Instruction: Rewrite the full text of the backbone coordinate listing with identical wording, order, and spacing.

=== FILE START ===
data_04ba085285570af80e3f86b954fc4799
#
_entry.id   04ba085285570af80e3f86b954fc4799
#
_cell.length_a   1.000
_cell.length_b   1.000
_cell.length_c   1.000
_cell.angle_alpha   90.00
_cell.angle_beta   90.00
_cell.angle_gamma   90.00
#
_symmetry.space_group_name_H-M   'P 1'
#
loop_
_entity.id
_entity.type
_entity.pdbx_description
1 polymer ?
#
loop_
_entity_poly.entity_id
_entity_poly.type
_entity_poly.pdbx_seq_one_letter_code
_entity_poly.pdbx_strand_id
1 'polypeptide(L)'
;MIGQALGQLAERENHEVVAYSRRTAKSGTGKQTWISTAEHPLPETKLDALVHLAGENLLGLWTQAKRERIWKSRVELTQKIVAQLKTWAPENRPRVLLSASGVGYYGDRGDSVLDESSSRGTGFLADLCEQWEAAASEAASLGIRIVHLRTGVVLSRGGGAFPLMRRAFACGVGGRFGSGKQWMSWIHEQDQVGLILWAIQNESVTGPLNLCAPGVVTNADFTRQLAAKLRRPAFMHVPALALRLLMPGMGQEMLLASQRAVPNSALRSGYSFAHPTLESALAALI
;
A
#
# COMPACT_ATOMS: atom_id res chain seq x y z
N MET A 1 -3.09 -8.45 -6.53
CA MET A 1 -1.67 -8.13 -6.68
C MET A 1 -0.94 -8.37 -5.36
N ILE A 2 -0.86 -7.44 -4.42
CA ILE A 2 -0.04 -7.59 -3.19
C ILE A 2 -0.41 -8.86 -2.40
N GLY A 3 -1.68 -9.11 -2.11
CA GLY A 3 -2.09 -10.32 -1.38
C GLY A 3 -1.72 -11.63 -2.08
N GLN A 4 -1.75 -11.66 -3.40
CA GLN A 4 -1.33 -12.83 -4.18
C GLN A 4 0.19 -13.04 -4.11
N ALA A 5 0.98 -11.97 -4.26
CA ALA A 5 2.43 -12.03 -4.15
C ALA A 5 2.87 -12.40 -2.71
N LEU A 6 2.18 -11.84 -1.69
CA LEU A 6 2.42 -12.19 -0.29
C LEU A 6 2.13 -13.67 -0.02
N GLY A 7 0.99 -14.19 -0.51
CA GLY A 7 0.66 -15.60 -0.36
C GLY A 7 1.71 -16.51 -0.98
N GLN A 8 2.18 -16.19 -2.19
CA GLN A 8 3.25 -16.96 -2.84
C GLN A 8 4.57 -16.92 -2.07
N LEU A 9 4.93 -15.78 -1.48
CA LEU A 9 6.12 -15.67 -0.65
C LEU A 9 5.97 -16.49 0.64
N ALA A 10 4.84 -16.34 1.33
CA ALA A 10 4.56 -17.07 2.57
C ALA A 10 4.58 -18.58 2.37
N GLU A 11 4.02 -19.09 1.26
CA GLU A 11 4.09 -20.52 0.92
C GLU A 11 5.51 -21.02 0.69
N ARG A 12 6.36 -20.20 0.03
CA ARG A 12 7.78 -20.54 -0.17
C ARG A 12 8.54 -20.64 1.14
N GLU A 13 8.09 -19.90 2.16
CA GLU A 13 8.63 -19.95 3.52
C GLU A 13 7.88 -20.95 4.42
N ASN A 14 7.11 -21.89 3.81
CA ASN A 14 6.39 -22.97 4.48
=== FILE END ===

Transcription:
data_04ba085285570af80e3f86b954fc4799
#
_entry.id   04ba085285570af80e3f86b954fc4799
#
_cell.length_a   1.000
_cell.length_b   1.000
_cell.length_c   1.000
_cell.angle_alpha   90.00
_cell.angle_beta   90.00
_cell.angle_gamma   90.00
#
_symmetry.space_group_name_H-M   'P 1'
#
loop_
_entity.id
_entity.type
_entity.pdbx_description
1 polymer ?
#
loop_
_entity_poly.entity_id
_entity_poly.type
_entity_poly.pdbx_seq_one_letter_code
_entity_poly.pdbx_strand_id
1 'polypeptide(L)'
;MIGQALGQLAERENHEVVAYSRRTAKSGTGKQTWISTAEHPLPETKLDALVHLAGENLLGLWTQAKRERIWKSRVELTQKIVAQLKTWAPENRPRVLLSASGVGYYGDRGDSVLDESSSRGTGFLADLCEQWEAAASEAASLGIRIVHLRTGVVLSRGGGAFPLMRRAFACGVGGRFGSGKQWMSWIHEQDQVGLILWAIQNESVTGPLNLCAPGVVTNADFTRQLAAKLRRPAFMHVPALALRLLMPGMGQEMLLASQRAVPNSALRSGYSFAHPTLESALAALI
;
A
#
# COMPACT_ATOMS: atom_id res chain seq x y z
N MET A 1 -3.09 -8.45 -6.53
CA MET A 1 -1.67 -8.13 -6.68
C MET A 1 -0.94 -8.37 -5.36
N ILE A 2 -0.86 -7.44 -4.42
CA ILE A 2 -0.04 -7.59 -3.19
C ILE A 2 -0.41 -8.86 -2.40
N GLY A 3 -1.68 -9.11 -2.11
CA GLY A 3 -2.09 -10.32 -1.38
C GLY A 3 -1.72 -11.63 -2.08
N GLN A 4 -1.75 -11.66 -3.40
CA GLN A 4 -1.33 -12.83 -4.18
C GLN A 4 0.19 -13.04 -4.11
N ALA A 5 0.98 -11.97 -4.26
CA ALA A 5 2.43 -12.03 -4.15
C ALA A 5 2.87 -12.40 -2.71
N LEU A 6 2.18 -11.84 -1.69
CA LEU A 6 2.42 -12.19 -0.29
C LEU A 6 2.13 -13.67 -0.02
N GLY A 7 0.99 -14.19 -0.51
CA GLY A 7 0.66 -15.60 -0.36
C GLY A 7 1.71 -16.51 -0.98
N GLN A 8 2.18 -16.19 -2.19
CA GLN A 8 3.25 -16.96 -2.84
C GLN A 8 4.57 -16.92 -2.07
N LEU A 9 4.93 -15.78 -1.48
CA LEU A 9 6.12 -15.67 -0.65
C LEU A 9 5.97 -16.49 0.64
N ALA A 10 4.84 -16.34 1.33
CA ALA A 10 4.56 -17.07 2.57
C ALA A 10 4.58 -18.58 2.37
N GLU A 11 4.02 -19.09 1.26
CA GLU A 11 4.09 -20.52 0.92
C GLU A 11 5.51 -21.02 0.69
N ARG A 12 6.36 -20.20 0.03
CA ARG A 12 7.78 -20.54 -0.17
C ARG A 12 8.54 -20.64 1.14
N GLU A 13 8.09 -19.90 2.16
CA GLU A 13 8.63 -19.95 3.52
C GLU A 13 7.88 -20.95 4.42
N ASN A 14 7.11 -21.89 3.81
CA ASN A 14 6.39 -22.97 4.48